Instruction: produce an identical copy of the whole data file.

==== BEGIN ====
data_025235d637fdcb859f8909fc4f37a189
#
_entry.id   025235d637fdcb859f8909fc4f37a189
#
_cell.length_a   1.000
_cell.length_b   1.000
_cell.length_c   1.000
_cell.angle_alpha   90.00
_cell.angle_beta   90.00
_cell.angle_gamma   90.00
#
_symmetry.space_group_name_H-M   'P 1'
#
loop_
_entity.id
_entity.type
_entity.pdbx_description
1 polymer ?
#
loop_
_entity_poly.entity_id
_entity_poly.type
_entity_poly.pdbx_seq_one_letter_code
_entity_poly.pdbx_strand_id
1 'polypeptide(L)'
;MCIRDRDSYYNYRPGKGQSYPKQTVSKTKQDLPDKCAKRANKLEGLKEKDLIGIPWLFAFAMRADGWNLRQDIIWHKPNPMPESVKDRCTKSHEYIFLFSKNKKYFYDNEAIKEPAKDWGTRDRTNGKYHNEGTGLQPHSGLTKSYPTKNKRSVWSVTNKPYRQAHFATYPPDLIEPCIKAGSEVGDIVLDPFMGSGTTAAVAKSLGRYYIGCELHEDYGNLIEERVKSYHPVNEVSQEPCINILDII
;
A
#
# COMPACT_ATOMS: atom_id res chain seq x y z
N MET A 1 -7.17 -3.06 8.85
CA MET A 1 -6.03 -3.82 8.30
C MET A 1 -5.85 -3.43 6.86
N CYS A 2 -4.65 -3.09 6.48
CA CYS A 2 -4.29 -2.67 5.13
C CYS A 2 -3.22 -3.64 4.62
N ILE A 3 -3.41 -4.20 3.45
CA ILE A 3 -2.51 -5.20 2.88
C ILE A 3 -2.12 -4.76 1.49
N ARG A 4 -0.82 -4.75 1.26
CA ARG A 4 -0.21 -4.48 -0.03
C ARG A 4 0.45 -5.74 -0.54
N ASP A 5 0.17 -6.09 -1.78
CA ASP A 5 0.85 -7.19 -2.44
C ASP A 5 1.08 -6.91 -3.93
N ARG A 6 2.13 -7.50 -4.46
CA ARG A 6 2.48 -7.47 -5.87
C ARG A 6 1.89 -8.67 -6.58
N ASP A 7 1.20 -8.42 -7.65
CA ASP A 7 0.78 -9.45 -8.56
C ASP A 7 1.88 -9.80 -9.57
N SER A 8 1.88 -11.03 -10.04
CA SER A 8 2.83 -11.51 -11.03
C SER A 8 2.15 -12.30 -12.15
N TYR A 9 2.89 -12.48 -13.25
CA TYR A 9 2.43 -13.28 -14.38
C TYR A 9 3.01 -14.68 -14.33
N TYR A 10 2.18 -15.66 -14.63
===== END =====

data_025235d637fdcb859f8909fc4f37a189
#
_entry.id   025235d637fdcb859f8909fc4f37a189
#
_cell.length_a   1.000
_cell.length_b   1.000
_cell.length_c   1.000
_cell.angle_alpha   90.00
_cell.angle_beta   90.00
_cell.angle_gamma   90.00
#
_symmetry.space_group_name_H-M   'P 1'
#
loop_
_entity.id
_entity.type
_entity.pdbx_description
1 polymer ?
#
loop_
_entity_poly.entity_id
_entity_poly.type
_entity_poly.pdbx_seq_one_letter_code
_entity_poly.pdbx_strand_id
1 'polypeptide(L)'
;MCIRDRDSYYNYRPGKGQSYPKQTVSKTKQDLPDKCAKRANKLEGLKEKDLIGIPWLFAFAMRADGWNLRQDIIWHKPNPMPESVKDRCTKSHEYIFLFSKNKKYFYDNEAIKEPAKDWGTRDRTNGKYHNEGTGLQPHSGLTKSYPTKNKRSVWSVTNKPYRQAHFATYPPDLIEPCIKAGSEVGDIVLDPFMGSGTTAAVAKSLGRYYIGCELHEDYGNLIEERVKSYHPVNEVSQEPCINILDII
;
A
#
# COMPACT_ATOMS: atom_id res chain seq x y z
N MET A 1 -7.17 -3.06 8.85
CA MET A 1 -6.03 -3.82 8.30
C MET A 1 -5.85 -3.43 6.86
N CYS A 2 -4.65 -3.09 6.48
CA CYS A 2 -4.29 -2.67 5.13
C CYS A 2 -3.22 -3.64 4.62
N ILE A 3 -3.41 -4.20 3.45
CA ILE A 3 -2.51 -5.20 2.88
C ILE A 3 -2.12 -4.76 1.49
N ARG A 4 -0.82 -4.75 1.26
CA ARG A 4 -0.21 -4.48 -0.03
C ARG A 4 0.45 -5.74 -0.54
N ASP A 5 0.17 -6.09 -1.78
CA ASP A 5 0.85 -7.19 -2.44
C ASP A 5 1.08 -6.91 -3.93
N ARG A 6 2.13 -7.50 -4.46
CA ARG A 6 2.48 -7.47 -5.87
C ARG A 6 1.89 -8.67 -6.58
N ASP A 7 1.20 -8.42 -7.65
CA ASP A 7 0.78 -9.45 -8.56
C ASP A 7 1.88 -9.80 -9.57
N SER A 8 1.88 -11.03 -10.04
CA SER A 8 2.83 -11.51 -11.03
C SER A 8 2.15 -12.30 -12.15
N TYR A 9 2.89 -12.48 -13.25
CA TYR A 9 2.43 -13.28 -14.38
C TYR A 9 3.01 -14.68 -14.33
N TYR A 10 2.18 -15.66 -14.63